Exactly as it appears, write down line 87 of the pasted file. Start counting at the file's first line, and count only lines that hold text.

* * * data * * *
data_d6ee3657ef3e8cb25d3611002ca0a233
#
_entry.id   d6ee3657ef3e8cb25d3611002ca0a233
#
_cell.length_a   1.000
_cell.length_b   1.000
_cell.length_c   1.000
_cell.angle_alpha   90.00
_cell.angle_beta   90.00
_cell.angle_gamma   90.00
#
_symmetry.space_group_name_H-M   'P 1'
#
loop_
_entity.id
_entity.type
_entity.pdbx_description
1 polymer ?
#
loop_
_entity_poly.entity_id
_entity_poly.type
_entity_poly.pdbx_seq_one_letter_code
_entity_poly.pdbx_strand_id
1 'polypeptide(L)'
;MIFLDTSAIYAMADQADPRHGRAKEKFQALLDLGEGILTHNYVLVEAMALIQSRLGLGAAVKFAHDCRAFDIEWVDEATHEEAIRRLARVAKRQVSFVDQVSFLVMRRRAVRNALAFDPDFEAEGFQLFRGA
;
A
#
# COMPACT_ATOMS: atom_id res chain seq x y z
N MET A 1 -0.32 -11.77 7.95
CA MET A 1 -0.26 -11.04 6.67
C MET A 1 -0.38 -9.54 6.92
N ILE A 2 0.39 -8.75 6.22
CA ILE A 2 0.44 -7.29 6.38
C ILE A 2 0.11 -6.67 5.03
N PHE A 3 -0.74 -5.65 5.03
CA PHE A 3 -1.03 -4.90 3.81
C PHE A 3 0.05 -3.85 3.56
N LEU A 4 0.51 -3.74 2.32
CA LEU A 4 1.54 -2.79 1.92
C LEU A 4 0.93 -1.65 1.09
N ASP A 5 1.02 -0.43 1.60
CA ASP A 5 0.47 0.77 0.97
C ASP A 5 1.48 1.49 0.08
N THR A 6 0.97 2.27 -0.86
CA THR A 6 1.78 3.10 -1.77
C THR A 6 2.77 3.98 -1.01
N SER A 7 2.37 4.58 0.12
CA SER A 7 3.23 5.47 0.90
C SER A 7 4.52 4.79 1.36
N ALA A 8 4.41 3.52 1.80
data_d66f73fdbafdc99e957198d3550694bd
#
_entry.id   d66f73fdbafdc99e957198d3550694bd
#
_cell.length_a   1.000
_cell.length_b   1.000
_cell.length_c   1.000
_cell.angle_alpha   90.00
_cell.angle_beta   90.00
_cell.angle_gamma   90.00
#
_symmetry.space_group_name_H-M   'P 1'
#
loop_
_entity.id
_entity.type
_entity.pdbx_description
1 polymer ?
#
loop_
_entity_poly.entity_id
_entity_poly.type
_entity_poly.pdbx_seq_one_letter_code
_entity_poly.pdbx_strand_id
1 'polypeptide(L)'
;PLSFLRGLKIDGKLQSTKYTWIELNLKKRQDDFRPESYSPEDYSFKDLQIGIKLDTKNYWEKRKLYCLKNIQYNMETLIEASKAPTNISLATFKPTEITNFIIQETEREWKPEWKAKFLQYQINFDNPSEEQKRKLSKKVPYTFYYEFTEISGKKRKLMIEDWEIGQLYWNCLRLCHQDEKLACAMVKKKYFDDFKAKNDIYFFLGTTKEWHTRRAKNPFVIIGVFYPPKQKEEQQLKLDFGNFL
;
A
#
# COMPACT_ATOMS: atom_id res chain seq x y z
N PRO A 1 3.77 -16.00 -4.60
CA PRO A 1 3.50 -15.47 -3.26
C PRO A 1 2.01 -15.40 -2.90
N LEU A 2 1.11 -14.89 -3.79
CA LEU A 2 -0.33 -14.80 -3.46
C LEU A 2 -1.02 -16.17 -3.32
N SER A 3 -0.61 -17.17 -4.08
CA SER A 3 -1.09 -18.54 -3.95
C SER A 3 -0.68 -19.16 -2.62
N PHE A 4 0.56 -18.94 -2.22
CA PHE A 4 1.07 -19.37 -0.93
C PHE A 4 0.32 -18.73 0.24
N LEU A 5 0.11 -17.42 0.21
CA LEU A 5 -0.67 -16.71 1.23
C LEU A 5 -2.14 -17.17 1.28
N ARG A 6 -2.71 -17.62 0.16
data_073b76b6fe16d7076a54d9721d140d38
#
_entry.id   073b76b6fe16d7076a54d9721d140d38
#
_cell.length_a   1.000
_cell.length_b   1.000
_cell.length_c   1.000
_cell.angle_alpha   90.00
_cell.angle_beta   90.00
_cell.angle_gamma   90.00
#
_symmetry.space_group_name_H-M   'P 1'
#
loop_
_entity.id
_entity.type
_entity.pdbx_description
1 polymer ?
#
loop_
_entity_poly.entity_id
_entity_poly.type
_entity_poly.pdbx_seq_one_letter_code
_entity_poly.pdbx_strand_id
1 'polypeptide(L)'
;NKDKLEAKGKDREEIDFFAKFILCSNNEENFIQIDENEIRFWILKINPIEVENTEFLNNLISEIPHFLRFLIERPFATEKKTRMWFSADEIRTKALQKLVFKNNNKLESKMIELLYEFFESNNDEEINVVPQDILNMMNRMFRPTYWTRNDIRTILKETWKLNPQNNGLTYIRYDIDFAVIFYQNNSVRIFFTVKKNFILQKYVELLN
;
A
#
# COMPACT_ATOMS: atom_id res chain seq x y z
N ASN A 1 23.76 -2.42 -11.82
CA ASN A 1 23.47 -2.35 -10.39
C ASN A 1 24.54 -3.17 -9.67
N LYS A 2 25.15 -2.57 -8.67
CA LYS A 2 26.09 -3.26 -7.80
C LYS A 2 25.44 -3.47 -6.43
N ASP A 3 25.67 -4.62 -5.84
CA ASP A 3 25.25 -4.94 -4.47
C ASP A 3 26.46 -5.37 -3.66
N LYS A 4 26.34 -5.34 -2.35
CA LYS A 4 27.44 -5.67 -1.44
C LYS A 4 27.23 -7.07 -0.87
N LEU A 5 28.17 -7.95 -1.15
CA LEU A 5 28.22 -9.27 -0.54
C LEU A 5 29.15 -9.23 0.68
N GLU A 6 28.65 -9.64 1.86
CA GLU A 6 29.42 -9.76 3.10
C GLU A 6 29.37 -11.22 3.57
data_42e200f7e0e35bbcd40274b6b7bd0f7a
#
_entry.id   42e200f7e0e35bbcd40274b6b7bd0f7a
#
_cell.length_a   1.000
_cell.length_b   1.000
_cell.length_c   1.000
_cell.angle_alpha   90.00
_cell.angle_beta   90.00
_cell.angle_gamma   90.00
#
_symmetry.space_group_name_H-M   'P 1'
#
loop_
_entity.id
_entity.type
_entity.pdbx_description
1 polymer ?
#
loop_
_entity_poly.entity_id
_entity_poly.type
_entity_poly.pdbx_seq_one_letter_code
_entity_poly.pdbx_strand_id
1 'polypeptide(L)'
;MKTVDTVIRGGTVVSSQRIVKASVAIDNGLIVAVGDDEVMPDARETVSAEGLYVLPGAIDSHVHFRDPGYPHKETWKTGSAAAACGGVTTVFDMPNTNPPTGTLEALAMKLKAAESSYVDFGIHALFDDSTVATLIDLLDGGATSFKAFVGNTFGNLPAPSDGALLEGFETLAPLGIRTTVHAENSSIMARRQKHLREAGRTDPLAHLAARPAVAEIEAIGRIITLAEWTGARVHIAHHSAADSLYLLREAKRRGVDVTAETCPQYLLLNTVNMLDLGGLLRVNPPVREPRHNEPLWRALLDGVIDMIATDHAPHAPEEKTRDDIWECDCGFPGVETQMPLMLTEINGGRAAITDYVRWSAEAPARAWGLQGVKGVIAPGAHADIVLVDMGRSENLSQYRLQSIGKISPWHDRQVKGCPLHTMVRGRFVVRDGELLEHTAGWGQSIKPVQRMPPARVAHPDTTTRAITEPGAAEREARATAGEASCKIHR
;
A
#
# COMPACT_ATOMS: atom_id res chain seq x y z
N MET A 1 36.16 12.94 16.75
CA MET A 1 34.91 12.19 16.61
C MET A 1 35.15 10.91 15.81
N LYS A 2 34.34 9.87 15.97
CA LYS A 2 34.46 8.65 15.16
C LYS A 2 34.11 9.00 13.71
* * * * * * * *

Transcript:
CA LEU A 2 -0.33 -14.80 -3.46